Threat Detection: IOC vs. IOA
Today we are starting an educational series on threat detection, intelligence and monitoring for Managed Service Providers (MSPs) and Security Operation Centers (SOCs). I realize that MSPs are in the transformation of enhancing their security stack also commonly referred to as layered security. With that said, where does threat monitoring play a role and where does the MSP/SOC benefit with IOAs and IOCs.
What is an Indicator of Compromise (IOC)?
IOCs are defined as artifacts of evidence proving some form of malicious and/or suspicious activity has occurred. In most scenarios these artifacts indicate that the computer, network and/or cloud application has been compromised.
In the cyber security industry, indicator artifact examples include static pieces of evidence, such as: Process, File Name, Hashes, Network Connection to a Command & Control Server, IP Addresses, Event Logs and Registry Key values to name several. Given that these artifacts are static and “known”, any detection is an indicator of a compromised asset.
What is an Indicator of Attack (IOA)?
IOAs are defined as the detection of the attacker’s goal (tactic) and the technical operation (technique) on how to accomplish the goal. Similar to Anti-Virus (AV) signature-based solutions, IOC-based detections systems are also static. While both have their cyber security use case in the stack, this leaves a significant threat gap for MSP/SOC operators.
IOC and AV approaches fall short with the inability to detect non-static intrusions and breaches. Example threats include 0-Day Exploits and Fileless Malware that continue wreaking havoc on businesses of all sizes. The 0-Day is self-explanatory, it has never been seen before, so has no static signature. Fileless Malware is not written to disk so once again, no static signature where existing components of the native operating system are used as the attack vehicle such as PowerShell and WMI. As an outcome, MSPs, MSSPs and SOCs are quickly migrating to a combined approach to address IOCs & IOAs complimenting their investment in prevention.
Where do IOCs & IOAs Unite?
Threat Indicator Radar
Combining IOC & IOA indicator types
Many MSP security operations tend to rely on IOCs ‘or’ IOAs as the pivot point for response. For example, a successful malicious login to a small business’s Office 365 account was performed with stolen credentials, acquired from a dark web market server. This would be classified as a TTP (tactics, techniques and procedures) indicator also known as an IOA. TTPs are well documented and defined by the Mitre Att&ck framework used by threat hunters, SOCs, among other cyber operators. The scenario above provides a tactical goal of initial access and the technique is valid accounts credential theft.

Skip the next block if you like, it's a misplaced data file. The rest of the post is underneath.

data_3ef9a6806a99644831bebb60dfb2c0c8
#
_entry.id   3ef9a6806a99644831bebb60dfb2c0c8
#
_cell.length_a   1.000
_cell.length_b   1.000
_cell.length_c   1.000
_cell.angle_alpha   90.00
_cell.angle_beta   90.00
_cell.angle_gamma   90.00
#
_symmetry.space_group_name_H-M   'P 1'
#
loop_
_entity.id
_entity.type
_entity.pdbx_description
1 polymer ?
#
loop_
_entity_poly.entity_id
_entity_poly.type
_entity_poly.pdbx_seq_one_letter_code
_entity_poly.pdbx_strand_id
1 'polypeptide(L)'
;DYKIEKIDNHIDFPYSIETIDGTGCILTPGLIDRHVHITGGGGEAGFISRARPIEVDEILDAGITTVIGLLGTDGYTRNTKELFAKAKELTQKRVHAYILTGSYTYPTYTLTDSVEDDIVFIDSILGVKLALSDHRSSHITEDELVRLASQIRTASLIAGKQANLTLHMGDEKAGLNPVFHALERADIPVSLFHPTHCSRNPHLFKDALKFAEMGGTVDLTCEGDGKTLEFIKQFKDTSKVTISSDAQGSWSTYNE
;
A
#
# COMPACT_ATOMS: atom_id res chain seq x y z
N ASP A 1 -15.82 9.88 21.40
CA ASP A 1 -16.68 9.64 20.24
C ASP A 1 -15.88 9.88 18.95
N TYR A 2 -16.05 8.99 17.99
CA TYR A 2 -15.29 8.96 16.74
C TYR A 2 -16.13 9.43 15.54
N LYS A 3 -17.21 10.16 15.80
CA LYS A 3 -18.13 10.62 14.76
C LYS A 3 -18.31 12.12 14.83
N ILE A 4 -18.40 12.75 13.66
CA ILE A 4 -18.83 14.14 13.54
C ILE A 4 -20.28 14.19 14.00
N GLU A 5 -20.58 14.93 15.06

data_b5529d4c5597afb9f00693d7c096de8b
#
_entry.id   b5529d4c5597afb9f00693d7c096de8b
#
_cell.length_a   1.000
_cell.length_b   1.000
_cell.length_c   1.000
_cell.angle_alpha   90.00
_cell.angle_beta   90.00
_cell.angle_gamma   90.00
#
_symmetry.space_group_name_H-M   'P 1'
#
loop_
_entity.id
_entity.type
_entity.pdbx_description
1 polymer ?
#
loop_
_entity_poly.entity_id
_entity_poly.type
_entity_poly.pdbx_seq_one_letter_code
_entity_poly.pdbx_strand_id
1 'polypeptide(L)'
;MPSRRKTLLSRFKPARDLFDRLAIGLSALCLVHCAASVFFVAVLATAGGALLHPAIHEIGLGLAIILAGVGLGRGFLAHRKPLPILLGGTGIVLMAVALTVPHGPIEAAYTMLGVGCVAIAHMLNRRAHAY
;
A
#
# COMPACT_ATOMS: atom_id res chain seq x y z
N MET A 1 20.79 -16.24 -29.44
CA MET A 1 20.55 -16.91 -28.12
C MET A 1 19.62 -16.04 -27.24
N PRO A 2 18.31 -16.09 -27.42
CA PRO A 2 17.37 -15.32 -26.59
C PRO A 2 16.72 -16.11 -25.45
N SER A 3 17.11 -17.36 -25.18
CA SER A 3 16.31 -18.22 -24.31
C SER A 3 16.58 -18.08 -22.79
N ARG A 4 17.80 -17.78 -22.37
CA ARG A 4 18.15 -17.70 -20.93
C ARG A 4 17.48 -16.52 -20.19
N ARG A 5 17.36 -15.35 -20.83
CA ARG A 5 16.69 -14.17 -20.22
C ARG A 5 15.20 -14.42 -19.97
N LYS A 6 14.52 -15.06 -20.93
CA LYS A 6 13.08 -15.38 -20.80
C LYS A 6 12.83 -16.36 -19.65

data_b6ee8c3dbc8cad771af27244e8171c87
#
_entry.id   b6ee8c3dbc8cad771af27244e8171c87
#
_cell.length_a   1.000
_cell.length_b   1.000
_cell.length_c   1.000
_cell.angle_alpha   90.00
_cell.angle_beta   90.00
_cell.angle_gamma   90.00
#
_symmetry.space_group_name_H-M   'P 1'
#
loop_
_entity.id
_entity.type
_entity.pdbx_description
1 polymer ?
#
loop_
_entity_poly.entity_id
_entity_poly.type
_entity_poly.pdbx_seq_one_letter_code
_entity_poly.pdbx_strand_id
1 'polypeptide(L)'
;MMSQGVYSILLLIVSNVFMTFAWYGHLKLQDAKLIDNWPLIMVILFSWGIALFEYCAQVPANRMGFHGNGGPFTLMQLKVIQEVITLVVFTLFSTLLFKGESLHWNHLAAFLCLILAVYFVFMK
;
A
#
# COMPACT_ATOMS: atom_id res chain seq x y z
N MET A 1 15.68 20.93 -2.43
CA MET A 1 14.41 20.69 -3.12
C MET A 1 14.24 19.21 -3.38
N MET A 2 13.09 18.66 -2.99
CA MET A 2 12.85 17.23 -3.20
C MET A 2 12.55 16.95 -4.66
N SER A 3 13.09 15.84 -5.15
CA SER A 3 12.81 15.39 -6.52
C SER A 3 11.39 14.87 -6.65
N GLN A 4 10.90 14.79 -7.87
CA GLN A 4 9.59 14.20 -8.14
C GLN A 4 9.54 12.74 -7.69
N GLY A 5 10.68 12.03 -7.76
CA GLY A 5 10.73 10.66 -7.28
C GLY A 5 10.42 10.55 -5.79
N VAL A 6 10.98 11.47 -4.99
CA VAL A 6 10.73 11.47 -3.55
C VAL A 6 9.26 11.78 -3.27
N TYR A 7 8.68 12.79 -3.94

Now let’s expand the attack scenario above by uniting IOA with an IOC. After further intelligence was integrated into security operations, the malicious Office 365 account login originated from 182.139.x.x located in China, known for hosting malware and carrying out attacks on N. American small businesses. This would be classified as an IOC with a threat indicator type of IP Address from the radar image.
Most attacks don’t stop here as we all know. By combining IOC with IOA, we’ve added context, enriching our threat monitoring program for faster research, decision-making which ultimately reduces attacker dwell time (the period of time an attacker goes undetected on the network after initial access has occurred).
In short, while adversaries continue infiltrating SMBs (small-medium businesses), MSPs and SOCs can enhance their security stack by combining both types of indicators to better detect threats evading traditional defenses. Our next educational threat detection post “Attackers Playbook” covers a live attack scenario where RocketCyber’s threat team reveals a combination of IOCs and IOAs, reviewing the chronological steps carried out on several SMB intrusions and deterred the attacker before a data breach occurred.